For you, the purchaser, the clauses suspensives protect the deposit you gave to the notaire or agent as part of your agreement to purchase the property. The most usual is a clause stating that your agreement to purchase is subject to you obtaining mortgage finance.

Other clauses can be inserted, such as the vendor having to carry out necessary repairs or subject to the dimensions of the property corresponding to what is detailed in the Compromis de Vente, and this is where expert legal advice is useful in the negotiation of these clauses.

Once you sign the Compromis de Vente you will be required to pay your deposit (normally 10%) to the notaire which remains in an Escrow account until completition. Once you have signed the Compromis de Vente, the clock starts ticking. There is now a set date by when you should complete on the purchase. You are given a 7 day cooling off to retract from the purchase.

A Survey

Unlike in England the French do not tend to have surveys done to their houses and a French chartered surveyor does not exist.  However there are a number of British chartered surveyors based in France and they can do a variety of services from a small survey to a full structural.  If anything major comes to light then you can sometimes use this to re-negotiate the price agreed on the property

After the Compromis is signed.

The Notaire will now carry out his required searches and conveyancing checking records and documentation concerning the property. The buyer needs certain certificates from the notaire showing that surveys have been carried out to verify any existence of Lead, Asbestos or termites. It is important to remember he/she is totally impartial and works for the French legal system, and will be meticulous to ensure that the sale conforms to French law. This part of the process could take up to three months and in the compromise there will be a date set as the guideline for the final signing and completion.  It is therefore important to keep in touch with your notaire to find out how the process is going so you have an exact idea of the completition date.

To complete……

Once the mortgage offer is received and the notaire has carried out the legal aspects of the sale a mutual time and date for completion will be arranged. It is your responsibility to instruct the notaire to request the mortgage funds from the lender.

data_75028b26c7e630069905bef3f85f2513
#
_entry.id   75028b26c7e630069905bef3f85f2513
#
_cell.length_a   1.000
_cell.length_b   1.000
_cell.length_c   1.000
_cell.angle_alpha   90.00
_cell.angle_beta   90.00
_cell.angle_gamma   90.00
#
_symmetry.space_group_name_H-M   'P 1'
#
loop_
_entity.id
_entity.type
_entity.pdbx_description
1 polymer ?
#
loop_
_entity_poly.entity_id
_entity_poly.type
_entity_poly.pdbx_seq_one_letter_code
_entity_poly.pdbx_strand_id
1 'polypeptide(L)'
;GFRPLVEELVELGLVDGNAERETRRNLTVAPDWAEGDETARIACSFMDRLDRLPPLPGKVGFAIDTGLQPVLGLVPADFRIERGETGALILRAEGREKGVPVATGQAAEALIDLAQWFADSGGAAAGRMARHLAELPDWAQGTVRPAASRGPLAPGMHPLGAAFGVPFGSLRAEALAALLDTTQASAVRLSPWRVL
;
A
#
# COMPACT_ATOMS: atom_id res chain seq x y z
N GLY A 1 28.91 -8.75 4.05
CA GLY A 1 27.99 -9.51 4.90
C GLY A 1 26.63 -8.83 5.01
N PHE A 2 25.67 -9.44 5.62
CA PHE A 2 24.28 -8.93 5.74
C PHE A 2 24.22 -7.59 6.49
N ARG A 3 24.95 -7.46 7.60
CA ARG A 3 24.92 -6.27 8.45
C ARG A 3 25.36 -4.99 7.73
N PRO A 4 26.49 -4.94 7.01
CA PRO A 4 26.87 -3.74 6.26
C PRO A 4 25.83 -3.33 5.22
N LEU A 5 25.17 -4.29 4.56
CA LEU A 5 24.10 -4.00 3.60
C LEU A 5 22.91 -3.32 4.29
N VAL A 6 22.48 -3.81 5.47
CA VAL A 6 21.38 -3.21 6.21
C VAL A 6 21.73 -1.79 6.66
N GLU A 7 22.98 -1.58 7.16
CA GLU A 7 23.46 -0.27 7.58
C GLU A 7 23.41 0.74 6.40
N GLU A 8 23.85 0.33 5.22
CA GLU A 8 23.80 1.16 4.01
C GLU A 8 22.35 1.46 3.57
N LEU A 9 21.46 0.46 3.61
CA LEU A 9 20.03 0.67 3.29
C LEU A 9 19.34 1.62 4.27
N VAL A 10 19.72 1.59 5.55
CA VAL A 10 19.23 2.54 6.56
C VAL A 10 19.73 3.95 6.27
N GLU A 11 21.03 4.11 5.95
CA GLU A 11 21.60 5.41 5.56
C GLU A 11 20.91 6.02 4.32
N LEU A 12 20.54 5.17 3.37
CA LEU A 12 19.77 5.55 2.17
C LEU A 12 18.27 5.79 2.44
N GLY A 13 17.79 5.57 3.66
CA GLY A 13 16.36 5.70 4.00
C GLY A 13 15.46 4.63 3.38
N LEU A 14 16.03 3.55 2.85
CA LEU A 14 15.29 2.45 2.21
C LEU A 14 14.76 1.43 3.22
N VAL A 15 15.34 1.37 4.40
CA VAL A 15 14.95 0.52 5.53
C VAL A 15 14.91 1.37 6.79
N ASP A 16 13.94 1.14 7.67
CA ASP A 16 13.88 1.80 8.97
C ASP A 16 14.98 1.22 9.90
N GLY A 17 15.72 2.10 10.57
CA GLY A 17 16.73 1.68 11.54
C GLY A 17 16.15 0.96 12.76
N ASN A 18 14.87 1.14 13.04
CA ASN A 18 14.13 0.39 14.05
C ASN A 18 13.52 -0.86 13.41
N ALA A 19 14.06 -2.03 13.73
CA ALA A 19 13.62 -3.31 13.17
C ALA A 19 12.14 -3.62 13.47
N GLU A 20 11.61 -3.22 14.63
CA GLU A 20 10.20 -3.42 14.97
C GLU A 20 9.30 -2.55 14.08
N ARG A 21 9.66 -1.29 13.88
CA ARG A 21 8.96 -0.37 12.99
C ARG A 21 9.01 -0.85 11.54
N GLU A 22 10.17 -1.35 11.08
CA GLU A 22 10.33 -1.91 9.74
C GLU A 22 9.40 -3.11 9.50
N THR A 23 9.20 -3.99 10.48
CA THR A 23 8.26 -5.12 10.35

Once you know the date you will be completing on your property purchase you will need to make sure your French bank account is open. Funds must be transferred into it in enough time for the completion date and the buildings insurance must be valid from the date of completion. You will need to provide details of the insurance policy at the notaires office.

The final deed of sale which is signed on completion is known as the Acte de Vente (projet d’acte). It will contain much of the same information as in the original Compromis de Vente, but check it through carefully; usually a translator will be requested for you if your French is not fluent. It will state the date that you may move into the property. You will be asked to produce your birth certificate(s) and passport(s) together with marriage certificate/divorce decree if applicable. If you think you may be unable to attend the meeting to sign the Acte de Vente (final deed of sale) you can give a trusted person or friend a power of attorney (procuration) which authorizes them to sign on your behalf.

The Acte de Vente is signed by you, the seller and one notaire. If both you and the seller have different notaires, only one needs to witness the Acte de Vente. Once the Acte de Vente has been signed and witnessed, the notaire has to pay all the taxes, settle all the accounts of the purchase/sale and register the deeds and mortgage. A few months later you will receive a certificate/document informing you that the title has been registered. The original title deed is kept by the notaire, but he is able to make authorized copies.   Also he will give you a one sheet document called an ‘attestation’ which proves you are now the legal owner which is very useful in France and maybe asked for on occasions.

The French Buying Process is extremely well structured and the buyer is very much protected – careful guidance and commitment by dedicated property search experts such as ELITE ESTATES will ensure that every step of the process is fully explained to you.    For anymore questions on this or to talk to someone about the type of luxury property you are looking for in France: contact